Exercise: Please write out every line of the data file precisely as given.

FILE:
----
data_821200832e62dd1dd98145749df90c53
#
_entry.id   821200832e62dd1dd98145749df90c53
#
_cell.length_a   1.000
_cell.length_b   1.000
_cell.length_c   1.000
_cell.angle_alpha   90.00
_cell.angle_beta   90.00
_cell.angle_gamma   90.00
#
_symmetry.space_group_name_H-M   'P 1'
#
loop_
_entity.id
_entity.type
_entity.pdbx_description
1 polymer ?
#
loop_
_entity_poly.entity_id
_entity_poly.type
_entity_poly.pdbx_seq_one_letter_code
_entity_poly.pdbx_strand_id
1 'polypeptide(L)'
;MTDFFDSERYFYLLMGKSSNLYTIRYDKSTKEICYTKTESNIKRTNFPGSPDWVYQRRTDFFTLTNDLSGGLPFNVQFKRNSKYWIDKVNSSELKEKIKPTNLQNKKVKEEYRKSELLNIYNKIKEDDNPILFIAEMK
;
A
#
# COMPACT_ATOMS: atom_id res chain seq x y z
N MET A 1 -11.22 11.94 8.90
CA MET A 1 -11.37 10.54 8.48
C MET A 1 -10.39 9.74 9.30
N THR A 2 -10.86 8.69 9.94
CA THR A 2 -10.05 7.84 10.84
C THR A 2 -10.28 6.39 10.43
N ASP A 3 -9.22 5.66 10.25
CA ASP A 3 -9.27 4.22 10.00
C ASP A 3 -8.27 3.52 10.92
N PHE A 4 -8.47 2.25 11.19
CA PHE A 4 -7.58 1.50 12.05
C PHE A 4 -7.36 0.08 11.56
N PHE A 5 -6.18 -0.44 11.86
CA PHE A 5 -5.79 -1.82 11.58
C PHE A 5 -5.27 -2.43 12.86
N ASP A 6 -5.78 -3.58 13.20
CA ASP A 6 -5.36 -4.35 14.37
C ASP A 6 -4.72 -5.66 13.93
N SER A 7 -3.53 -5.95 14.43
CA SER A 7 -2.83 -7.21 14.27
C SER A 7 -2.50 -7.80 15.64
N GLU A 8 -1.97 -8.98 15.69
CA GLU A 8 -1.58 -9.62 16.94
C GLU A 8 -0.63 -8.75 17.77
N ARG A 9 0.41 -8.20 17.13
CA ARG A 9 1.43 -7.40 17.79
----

data_821200832e62dd1dd98145749df90c53
#
_entry.id   821200832e62dd1dd98145749df90c53
#
_cell.length_a   1.000
_cell.length_b   1.000
_cell.length_c   1.000
_cell.angle_alpha   90.00
_cell.angle_beta   90.00
_cell.angle_gamma   90.00
#
_symmetry.space_group_name_H-M   'P 1'
#
loop_
_entity.id
_entity.type
_entity.pdbx_description
1 polymer ?
#
loop_
_entity_poly.entity_id
_entity_poly.type
_entity_poly.pdbx_seq_one_letter_code
_entity_poly.pdbx_strand_id
1 'polypeptide(L)'
;MTDFFDSERYFYLLMGKSSNLYTIRYDKSTKEICYTKTESNIKRTNFPGSPDWVYQRRTDFFTLTNDLSGGLPFNVQFKRNSKYWIDKVNSSELKEKIKPTNLQNKKVKEEYRKSELLNIYNKIKEDDNPILFIAEMK
;
A
#
# COMPACT_ATOMS: atom_id res chain seq x y z
N MET A 1 -11.22 11.94 8.90
CA MET A 1 -11.37 10.54 8.48
C MET A 1 -10.39 9.74 9.30
N THR A 2 -10.86 8.69 9.94
CA THR A 2 -10.05 7.84 10.84
C THR A 2 -10.28 6.39 10.43
N ASP A 3 -9.22 5.66 10.25
CA ASP A 3 -9.27 4.22 10.00
C ASP A 3 -8.27 3.52 10.92
N PHE A 4 -8.47 2.25 11.19
CA PHE A 4 -7.58 1.50 12.05
C PHE A 4 -7.36 0.08 11.56
N PHE A 5 -6.18 -0.44 11.86
CA PHE A 5 -5.79 -1.82 11.58
C PHE A 5 -5.27 -2.43 12.86
N ASP A 6 -5.78 -3.58 13.20
CA ASP A 6 -5.36 -4.35 14.37
C ASP A 6 -4.72 -5.66 13.93
N SER A 7 -3.53 -5.95 14.43
CA SER A 7 -2.83 -7.21 14.27
C SER A 7 -2.50 -7.80 15.64
N GLU A 8 -1.97 -8.98 15.69
CA GLU A 8 -1.58 -9.62 16.94
C GLU A 8 -0.63 -8.75 17.77
N ARG A 9 0.41 -8.20 17.13
CA ARG A 9 1.43 -7.40 17.79